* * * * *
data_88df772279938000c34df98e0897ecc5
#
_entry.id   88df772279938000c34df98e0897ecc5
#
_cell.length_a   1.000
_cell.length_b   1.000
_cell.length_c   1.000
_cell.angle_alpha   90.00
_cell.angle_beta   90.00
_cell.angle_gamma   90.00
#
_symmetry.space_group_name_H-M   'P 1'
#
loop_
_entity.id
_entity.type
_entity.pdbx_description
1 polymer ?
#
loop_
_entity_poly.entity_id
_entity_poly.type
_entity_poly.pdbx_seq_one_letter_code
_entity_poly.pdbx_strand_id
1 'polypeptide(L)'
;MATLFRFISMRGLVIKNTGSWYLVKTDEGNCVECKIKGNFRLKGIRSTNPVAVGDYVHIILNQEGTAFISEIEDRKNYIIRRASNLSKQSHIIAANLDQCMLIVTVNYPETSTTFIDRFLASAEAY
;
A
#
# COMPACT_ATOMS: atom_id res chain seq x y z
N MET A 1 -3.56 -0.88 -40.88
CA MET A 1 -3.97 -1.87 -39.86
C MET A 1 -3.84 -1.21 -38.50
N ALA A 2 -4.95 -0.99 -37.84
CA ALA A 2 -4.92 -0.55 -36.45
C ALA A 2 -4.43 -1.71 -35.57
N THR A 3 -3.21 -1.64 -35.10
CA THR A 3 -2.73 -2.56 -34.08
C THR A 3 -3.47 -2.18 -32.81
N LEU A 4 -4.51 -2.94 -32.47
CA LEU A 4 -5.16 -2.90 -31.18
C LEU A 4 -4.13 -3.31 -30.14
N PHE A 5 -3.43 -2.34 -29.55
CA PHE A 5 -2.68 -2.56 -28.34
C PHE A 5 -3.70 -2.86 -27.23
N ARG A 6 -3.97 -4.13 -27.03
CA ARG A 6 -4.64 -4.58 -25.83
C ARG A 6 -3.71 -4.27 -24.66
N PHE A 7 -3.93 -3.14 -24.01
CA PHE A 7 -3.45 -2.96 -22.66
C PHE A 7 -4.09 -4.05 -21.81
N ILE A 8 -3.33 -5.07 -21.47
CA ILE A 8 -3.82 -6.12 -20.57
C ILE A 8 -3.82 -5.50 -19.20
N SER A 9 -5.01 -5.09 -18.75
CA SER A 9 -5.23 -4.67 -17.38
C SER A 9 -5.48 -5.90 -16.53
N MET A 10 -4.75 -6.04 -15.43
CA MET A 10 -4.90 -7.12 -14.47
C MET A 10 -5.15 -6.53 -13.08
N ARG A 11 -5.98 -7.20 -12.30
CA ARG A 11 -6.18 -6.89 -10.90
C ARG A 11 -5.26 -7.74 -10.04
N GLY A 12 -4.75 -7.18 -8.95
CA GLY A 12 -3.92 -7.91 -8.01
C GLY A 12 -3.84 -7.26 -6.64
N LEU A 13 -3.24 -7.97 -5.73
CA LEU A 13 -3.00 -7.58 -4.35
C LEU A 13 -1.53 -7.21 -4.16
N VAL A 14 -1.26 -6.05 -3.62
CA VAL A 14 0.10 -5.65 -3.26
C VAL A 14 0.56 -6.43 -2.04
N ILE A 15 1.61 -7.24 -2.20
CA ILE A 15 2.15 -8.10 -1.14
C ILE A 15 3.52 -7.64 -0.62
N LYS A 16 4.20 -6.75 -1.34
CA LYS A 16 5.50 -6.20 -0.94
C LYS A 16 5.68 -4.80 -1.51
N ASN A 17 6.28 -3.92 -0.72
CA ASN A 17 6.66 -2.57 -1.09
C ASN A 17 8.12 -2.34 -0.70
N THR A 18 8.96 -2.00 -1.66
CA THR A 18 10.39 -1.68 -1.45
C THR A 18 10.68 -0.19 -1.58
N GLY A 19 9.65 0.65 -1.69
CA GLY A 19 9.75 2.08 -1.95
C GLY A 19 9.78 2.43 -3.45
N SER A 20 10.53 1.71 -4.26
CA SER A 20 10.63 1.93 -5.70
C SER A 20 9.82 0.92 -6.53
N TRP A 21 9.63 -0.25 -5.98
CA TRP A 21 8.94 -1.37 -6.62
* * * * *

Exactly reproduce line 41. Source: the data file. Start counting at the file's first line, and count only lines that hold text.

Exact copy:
CA LEU A 4 -5.16 -2.90 -31.18